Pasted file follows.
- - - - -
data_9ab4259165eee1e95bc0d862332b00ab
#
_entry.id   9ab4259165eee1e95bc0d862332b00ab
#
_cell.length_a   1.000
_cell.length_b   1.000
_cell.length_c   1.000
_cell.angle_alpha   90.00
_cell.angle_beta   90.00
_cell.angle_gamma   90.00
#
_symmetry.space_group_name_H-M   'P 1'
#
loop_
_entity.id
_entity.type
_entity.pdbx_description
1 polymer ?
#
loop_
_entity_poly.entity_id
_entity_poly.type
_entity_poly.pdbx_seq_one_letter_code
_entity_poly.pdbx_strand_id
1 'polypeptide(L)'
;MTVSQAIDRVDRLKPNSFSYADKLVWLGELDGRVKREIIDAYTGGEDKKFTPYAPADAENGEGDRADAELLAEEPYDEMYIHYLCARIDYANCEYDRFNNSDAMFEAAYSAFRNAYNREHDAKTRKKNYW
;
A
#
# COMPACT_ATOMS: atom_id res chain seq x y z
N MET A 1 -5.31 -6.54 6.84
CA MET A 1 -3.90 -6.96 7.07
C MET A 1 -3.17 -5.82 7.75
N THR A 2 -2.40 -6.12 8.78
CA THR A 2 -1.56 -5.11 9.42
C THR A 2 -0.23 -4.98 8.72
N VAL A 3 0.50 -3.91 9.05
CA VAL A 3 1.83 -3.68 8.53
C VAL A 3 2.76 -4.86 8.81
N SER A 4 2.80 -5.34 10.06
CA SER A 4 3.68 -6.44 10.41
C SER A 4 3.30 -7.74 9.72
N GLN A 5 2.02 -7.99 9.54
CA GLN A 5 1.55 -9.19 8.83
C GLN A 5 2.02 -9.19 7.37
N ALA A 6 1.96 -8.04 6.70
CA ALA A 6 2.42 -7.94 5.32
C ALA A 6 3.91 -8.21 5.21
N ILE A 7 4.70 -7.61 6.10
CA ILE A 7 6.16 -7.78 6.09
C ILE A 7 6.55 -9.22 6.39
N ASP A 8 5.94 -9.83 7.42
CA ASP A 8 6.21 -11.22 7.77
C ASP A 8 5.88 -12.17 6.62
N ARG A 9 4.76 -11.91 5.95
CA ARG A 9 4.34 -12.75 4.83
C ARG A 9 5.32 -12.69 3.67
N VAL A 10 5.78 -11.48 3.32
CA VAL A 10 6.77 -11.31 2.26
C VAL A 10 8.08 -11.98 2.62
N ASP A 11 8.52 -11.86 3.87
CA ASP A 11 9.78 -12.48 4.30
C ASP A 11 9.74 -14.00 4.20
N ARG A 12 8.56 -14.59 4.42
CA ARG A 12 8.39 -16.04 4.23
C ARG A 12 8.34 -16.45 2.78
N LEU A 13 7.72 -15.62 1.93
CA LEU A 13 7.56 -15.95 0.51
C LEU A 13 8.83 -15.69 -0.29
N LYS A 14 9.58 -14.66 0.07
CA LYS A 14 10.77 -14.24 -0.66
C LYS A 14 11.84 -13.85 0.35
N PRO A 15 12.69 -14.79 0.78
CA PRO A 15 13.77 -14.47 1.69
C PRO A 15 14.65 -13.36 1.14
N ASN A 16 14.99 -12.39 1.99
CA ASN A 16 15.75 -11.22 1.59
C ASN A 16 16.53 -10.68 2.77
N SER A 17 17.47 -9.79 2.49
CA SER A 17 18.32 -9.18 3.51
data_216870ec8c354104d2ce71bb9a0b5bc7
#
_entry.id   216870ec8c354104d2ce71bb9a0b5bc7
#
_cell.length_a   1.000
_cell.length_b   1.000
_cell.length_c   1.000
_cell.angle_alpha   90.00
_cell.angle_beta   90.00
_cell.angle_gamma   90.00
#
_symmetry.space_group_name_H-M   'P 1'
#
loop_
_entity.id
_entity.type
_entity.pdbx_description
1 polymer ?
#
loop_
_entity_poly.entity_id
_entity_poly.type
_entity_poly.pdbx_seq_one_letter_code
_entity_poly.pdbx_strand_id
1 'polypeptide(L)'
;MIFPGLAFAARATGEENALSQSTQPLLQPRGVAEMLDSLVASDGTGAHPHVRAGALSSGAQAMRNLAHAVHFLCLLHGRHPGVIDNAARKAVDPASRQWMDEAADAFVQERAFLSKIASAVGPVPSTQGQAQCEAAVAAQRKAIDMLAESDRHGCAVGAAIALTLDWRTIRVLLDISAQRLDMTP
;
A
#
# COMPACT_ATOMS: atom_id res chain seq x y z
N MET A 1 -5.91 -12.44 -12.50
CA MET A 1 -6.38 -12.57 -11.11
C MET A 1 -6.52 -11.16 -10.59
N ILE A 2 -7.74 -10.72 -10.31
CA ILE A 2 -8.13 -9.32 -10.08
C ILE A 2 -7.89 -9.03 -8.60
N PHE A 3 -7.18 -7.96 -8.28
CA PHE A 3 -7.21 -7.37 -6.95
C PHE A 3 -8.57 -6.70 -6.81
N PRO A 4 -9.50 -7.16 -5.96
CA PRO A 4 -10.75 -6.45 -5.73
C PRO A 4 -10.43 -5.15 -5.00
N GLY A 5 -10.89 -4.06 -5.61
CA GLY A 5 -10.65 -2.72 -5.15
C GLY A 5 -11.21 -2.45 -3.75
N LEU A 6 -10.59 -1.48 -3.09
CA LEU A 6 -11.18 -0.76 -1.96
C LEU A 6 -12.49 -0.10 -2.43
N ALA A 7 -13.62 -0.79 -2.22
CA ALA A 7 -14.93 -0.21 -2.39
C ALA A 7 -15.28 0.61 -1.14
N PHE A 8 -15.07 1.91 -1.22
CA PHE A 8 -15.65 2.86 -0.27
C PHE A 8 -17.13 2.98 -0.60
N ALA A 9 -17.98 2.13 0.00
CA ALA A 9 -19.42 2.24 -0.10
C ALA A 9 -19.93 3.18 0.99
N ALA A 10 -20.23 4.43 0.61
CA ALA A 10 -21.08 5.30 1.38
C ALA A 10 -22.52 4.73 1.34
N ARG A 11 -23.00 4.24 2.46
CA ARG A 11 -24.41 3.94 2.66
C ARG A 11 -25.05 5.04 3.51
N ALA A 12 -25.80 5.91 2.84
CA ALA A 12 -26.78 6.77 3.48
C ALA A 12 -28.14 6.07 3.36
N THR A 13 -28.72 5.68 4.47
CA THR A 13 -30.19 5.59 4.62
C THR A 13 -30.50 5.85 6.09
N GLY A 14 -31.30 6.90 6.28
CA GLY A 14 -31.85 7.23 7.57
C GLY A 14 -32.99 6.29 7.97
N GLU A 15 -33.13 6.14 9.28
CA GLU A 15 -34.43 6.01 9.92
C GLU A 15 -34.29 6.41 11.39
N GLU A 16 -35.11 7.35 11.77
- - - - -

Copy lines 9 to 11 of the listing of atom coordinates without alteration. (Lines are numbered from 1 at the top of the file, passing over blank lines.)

_cell.angle_beta   90.00
_cell.angle_gamma   90.00
#